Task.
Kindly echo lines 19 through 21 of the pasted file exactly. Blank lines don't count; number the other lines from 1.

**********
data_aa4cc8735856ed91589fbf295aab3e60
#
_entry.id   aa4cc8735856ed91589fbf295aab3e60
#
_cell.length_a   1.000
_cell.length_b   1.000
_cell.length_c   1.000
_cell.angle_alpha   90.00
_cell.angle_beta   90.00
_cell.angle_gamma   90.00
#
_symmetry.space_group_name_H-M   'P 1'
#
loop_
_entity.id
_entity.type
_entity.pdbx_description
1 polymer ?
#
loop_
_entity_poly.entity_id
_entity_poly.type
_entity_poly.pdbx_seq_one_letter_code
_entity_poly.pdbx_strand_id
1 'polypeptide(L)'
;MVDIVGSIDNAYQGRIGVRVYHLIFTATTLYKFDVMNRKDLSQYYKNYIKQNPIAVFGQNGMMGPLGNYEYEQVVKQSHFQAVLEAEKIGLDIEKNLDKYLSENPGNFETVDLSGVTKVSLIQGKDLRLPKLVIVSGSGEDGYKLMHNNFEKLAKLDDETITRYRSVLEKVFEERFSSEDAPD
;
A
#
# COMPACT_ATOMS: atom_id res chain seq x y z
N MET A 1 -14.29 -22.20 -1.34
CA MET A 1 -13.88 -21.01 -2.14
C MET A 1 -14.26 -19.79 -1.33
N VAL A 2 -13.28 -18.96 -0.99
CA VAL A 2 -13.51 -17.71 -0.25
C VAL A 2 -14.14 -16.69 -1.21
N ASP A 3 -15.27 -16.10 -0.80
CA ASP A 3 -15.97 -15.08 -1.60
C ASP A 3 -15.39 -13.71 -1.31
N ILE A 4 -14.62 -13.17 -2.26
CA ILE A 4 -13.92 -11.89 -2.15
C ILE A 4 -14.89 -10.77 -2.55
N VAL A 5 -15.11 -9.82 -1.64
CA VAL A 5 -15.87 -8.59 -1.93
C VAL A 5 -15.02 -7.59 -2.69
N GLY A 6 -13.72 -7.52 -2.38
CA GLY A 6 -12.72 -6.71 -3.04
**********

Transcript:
#
loop_
_entity_poly.entity_id